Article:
Nigeria has offered the U.S. images of Umar Farouk Abdulmutallab, the man who allegedly tried to bomb an aeroplane on Christmas Day, being screened at Lagos airport.
AFP - Nigeria on Thursday said the man accused of trying to bomb a US airline was properly screened as it offered the US images of him going through security checks at a Lagos airport.
"The young man came in, he was screened," Justice Minister Michael Aondoaaka said.
"We have visual information... (that shows) our security agents did what they were supposed to do," the minister told journalists.
US authorities have charged a 23-year-old Nigerian, Umar Farouk Abdulmutallab with attempting to blow up a US jetliner on Christmas Day with explosives sewn in his underpants.
He had passed through Lagos on his way from Accra to Amsterdam where he boarded a flight to Detroit.
He was arrested after trying to set off a bomb hidden in his underwear on a US Northwest Airlines flight as it approached Detroit on Christmas day.
"We have nothing to hide," he said offering, pledging Abuja's full cooperation with US investigators and giving details of a proposed anti-terrorism law.
"We will give full cooperation and all requests made related to the investigations will be granted," he said.
Security staff "did all that was required under the law to ensure that Nigeria complies with international standards," he added.
Nigeria has demanded it be removed from a US terror watchlist of 14 countries, including Iran, Iraq, Syria and Afghanistan, introduced this week after a security review ordered by President Barack Obama.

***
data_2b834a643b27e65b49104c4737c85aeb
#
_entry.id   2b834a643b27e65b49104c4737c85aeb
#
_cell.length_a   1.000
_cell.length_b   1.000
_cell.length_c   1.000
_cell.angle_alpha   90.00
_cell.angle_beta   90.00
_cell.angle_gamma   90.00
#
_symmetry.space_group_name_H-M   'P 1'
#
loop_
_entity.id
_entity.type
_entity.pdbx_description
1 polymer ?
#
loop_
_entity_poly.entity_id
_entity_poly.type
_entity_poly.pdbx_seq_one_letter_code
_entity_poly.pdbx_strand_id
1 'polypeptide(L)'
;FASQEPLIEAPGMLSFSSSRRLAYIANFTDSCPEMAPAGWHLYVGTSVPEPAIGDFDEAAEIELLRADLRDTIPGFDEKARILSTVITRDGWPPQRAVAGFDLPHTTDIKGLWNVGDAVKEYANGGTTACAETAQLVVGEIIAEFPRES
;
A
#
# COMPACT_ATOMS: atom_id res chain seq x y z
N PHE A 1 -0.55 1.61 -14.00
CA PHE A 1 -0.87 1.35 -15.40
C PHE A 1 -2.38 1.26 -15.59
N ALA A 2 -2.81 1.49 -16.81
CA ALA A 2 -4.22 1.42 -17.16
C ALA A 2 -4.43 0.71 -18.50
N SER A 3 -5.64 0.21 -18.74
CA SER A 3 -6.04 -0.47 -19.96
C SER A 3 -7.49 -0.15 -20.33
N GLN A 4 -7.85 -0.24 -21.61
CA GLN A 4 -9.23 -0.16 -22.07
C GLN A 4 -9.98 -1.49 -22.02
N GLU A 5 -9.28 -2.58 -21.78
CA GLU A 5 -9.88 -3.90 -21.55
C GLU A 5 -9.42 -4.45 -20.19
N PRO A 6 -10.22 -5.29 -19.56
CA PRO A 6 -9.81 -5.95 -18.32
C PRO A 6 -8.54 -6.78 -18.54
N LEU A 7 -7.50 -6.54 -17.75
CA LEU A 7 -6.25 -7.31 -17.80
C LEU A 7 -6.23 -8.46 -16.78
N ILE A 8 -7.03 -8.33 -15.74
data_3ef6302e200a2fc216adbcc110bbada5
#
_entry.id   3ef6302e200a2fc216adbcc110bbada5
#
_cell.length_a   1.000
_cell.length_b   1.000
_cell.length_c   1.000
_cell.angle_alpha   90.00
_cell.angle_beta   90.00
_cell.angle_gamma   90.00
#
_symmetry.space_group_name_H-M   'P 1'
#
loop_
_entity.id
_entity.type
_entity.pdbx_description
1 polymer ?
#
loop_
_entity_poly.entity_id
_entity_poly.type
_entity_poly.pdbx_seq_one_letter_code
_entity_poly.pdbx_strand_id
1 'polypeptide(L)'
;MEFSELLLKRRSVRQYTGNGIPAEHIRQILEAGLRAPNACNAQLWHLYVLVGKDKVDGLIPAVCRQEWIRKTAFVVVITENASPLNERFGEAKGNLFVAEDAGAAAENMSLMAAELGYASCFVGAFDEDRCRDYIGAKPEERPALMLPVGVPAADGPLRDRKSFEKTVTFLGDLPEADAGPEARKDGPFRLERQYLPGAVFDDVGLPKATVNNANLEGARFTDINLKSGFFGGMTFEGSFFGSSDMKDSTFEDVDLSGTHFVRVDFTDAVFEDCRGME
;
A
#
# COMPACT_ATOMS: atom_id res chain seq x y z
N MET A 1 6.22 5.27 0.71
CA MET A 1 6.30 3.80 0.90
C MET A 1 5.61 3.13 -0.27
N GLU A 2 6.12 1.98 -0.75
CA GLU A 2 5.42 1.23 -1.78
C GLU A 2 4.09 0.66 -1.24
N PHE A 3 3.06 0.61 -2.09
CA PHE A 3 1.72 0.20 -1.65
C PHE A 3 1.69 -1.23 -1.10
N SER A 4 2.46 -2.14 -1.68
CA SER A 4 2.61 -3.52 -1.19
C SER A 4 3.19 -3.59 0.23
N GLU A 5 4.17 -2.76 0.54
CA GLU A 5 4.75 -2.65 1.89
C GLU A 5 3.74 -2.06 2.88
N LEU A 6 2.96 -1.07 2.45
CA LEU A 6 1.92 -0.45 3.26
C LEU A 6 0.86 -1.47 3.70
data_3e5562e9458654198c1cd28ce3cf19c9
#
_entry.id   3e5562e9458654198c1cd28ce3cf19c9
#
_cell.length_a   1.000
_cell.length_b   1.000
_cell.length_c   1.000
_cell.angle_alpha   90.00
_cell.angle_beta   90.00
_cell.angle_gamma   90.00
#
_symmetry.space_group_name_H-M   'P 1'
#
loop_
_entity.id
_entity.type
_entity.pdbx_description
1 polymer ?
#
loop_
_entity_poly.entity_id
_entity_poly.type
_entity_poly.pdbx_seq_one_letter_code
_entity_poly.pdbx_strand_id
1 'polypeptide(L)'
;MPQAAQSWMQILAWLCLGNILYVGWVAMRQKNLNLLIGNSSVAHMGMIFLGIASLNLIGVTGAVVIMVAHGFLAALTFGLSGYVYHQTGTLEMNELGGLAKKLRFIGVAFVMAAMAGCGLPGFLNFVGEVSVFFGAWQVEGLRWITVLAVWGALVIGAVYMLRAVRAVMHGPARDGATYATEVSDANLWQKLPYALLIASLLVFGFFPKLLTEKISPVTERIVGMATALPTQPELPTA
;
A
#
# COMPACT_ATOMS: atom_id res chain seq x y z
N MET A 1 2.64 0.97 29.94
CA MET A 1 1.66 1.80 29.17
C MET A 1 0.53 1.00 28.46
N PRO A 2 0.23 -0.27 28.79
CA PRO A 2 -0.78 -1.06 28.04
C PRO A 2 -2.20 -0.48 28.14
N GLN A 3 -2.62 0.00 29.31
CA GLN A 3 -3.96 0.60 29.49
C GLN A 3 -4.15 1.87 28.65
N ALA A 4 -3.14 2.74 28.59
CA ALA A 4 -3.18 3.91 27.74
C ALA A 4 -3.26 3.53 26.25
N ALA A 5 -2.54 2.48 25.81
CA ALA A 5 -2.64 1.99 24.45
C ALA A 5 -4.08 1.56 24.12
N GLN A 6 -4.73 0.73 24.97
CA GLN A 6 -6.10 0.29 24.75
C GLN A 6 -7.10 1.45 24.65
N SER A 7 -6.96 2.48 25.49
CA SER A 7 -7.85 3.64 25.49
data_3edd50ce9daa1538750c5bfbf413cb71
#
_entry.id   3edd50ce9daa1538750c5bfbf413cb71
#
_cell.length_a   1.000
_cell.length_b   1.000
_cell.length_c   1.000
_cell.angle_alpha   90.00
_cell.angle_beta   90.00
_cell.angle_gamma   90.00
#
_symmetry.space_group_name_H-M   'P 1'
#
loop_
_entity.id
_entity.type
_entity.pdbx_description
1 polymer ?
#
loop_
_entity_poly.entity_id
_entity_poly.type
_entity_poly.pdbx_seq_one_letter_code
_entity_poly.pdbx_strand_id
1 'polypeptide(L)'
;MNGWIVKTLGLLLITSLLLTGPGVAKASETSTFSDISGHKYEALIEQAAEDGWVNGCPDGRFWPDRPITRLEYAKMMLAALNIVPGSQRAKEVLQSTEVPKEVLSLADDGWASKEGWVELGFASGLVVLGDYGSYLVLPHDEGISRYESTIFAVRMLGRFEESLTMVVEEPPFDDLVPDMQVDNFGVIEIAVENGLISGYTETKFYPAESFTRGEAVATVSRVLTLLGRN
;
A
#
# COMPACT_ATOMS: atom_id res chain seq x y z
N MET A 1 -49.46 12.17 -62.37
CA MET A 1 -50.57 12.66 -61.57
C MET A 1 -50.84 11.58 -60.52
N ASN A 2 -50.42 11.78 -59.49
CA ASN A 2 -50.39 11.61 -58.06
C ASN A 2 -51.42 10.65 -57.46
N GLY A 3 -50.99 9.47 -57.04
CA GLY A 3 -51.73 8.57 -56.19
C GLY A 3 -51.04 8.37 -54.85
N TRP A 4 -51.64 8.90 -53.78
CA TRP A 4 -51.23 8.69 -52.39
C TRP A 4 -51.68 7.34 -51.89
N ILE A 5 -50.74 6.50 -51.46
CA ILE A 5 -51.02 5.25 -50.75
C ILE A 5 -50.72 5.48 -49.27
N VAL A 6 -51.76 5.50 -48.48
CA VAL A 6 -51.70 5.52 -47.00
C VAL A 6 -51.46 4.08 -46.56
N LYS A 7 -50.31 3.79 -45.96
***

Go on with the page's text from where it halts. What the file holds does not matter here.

Under a government-sponsored anti-terrorism bill before the country's legislature, acts of terrorism will be punishable by life jail terms, Aondoaaka said.
"If you conspire to commit a terrorist act anywhere in the world, (even if) you did not do it on Nigerian soil but the conspiracy took place in Nigeria or aspect of the conspiracy took place in Nigeria, you go in for life imprisonment," he said.
"The bill clearly defines and prohibits all acts of terrorism and its support," Aondoaaka said.
Convicted terrorists will be prevented from entering or transiting through Nigeria while their assets inside the west African country will be frozen.
Parliament is expected to begin debating the bill when it returns next week from the year end recess.
The cabinet warned on Wednesday that new US security restrictions on air passengers from Nigeria are likely to hurt ties between the two countries.
Aondoaaka said Nigeria would not allow "such a single incident to rupture the relationship and I am very hopeful that with facts and what we are placing before the US government, they will rescind their decision."
"Nigeria is not a terrorist country. Nigeria will not, cannot be on the list of countries of interest because we have a track record as a peacekeeper," added the minister.
"We have taken steps to deal with this situation, to pre-empt any future occurence of this situation in Nigeria and elsewhere in the world."
Date created : 2010-01-07